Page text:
Irish consumers warned about potential fruit and vegetable shortage

By Ellen Fitzpatrick

June 20, 2023 at 5:15pm


Irish shoppers are being warned of a potential home grown fruit and vegetable shortage for the rest of the year.

Agricultural Consultant with Teagasc, Dr Richard Hackett, has said that due to heavy rain early in the year followed by hot weather, growth levels have been impacted.

Speaking on The Pat Kenny Show on Newstalk, he said: "The weather is not playing ball with us, but that's not really the problem. The big problem is that the farmers - vegetable and potato growers - are not in a position to take on the pressures that weather comes with in the present time.

"We'd a very dry February starting off, then we had a very wet March and April, and then we got very dry.

"Overall our rainfall is probably normal enough, but it's coming in bursts... and crops don't really like that".

Irish consumers are being warned of a potential fruit and vegetable shortage. Credit: Getty Images

He added that during the summer months, we normally have soil moisture reserves that allow crops to grow but due to the recent weather, this is now not the case.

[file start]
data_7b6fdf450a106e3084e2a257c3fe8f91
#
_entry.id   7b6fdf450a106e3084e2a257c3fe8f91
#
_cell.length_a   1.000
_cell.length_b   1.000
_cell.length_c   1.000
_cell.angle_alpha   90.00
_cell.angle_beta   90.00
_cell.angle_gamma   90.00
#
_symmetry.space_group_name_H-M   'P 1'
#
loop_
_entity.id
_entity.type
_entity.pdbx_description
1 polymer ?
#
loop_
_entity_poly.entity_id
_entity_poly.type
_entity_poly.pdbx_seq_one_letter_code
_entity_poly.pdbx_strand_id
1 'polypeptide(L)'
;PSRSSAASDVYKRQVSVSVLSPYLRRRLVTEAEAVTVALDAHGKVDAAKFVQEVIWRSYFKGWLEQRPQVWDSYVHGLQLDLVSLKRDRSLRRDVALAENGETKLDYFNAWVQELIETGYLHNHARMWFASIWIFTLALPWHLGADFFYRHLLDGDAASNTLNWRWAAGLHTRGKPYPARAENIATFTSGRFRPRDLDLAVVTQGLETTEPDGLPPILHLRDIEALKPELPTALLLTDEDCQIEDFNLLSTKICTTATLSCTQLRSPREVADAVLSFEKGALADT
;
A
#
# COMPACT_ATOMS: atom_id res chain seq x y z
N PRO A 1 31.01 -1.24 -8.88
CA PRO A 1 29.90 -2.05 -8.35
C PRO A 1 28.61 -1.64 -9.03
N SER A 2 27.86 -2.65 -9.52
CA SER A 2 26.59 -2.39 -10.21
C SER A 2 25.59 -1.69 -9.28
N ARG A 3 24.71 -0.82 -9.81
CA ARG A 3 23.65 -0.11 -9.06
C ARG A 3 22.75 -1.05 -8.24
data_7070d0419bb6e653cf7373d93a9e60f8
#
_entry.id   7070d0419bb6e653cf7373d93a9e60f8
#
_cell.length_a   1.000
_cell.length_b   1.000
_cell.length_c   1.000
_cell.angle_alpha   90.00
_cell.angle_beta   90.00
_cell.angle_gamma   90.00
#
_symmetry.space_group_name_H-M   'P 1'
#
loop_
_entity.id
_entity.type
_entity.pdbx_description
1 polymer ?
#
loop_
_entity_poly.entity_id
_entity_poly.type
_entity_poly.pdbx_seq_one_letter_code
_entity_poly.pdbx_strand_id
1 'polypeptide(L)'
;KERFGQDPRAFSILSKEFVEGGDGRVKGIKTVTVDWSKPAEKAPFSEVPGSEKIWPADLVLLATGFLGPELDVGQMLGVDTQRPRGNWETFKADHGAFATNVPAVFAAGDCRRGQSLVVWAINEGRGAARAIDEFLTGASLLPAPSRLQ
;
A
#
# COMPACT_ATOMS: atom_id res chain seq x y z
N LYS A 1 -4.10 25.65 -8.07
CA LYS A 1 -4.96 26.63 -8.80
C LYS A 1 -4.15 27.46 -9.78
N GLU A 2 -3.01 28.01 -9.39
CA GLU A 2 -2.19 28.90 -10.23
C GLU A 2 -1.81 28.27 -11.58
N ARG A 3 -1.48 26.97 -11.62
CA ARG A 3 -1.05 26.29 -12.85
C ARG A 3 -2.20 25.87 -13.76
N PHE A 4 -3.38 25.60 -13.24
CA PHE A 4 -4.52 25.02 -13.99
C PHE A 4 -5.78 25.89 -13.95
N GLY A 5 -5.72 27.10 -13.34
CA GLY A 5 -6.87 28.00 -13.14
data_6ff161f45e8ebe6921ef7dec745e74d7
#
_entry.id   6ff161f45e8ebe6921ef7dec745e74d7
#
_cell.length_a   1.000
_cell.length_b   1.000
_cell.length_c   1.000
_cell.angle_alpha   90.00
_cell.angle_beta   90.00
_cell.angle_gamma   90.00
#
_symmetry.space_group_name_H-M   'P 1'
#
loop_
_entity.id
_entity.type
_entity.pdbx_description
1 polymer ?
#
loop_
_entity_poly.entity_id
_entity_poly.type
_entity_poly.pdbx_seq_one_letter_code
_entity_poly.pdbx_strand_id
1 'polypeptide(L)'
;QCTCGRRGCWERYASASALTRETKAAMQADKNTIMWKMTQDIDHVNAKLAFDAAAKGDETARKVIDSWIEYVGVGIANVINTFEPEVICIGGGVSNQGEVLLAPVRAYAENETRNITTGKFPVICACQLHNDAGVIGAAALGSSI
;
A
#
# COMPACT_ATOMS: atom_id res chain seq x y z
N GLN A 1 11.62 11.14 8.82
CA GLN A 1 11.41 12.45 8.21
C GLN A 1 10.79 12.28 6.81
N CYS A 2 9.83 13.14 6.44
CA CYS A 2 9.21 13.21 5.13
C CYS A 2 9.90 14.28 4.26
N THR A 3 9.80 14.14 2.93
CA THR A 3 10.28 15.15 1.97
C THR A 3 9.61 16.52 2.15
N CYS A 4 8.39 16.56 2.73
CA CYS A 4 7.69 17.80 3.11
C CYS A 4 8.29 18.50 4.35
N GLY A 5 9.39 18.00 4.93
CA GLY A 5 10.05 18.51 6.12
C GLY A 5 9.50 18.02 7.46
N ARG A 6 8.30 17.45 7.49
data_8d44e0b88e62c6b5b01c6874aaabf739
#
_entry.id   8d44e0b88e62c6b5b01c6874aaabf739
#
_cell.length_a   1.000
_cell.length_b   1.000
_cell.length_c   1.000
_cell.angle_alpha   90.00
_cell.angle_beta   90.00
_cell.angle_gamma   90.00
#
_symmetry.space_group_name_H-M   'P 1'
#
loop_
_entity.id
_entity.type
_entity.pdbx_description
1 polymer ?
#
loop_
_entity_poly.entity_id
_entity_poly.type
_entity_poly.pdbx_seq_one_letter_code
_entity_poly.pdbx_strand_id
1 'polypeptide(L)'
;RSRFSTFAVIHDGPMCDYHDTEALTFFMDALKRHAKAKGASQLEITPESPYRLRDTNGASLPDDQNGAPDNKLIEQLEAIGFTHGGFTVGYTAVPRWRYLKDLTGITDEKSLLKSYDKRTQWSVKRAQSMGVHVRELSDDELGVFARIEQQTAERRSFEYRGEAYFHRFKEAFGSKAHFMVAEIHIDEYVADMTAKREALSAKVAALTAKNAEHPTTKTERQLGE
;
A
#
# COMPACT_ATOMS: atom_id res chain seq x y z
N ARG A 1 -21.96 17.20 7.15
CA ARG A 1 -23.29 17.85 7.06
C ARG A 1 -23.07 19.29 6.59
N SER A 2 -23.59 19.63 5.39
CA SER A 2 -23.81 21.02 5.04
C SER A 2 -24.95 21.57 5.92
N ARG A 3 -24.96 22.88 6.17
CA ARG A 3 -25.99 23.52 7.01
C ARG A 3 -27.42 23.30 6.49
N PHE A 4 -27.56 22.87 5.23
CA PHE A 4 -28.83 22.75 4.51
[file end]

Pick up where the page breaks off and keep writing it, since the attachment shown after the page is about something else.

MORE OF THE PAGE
"The crops are designed to work in the temperate climate that we have. They take this long day length with the heat and moisture, and they grow very rapidly," he said.

"If one is missing - if it's very cold or it's very dry - one of the ingredients are missing, so the crops don't grow the way they should.

"What happened this year, during the very wet March and April, we just couldn't plant the crops; the crops are sitting in boxes and seed bags where they shouldn't be.

"Then when the weather stopped raining, the moisture deficit meant that the crops couldn't establish [themselves]".


Hackett has now warned that importing crops from Spain or Britain could be more difficult this year as this this happening across Europe.

"They've had a very difficult time too, much more so [in] structural problems. In Spain, for instance, they use aquifers for their irrigation and that's not available," he added.

"They've labour issues, and they have poor returns from growers too - so there isn't the stuff there in Europe.

"There isn't the stuff from the UK [because] Brexit had a severe impact on our supply chain. The growers in the UK are under severe pressure as well; the number of growers in the UK is collapsing. They had worse weather than we had."

This article originally appeared on 


Header image via Getty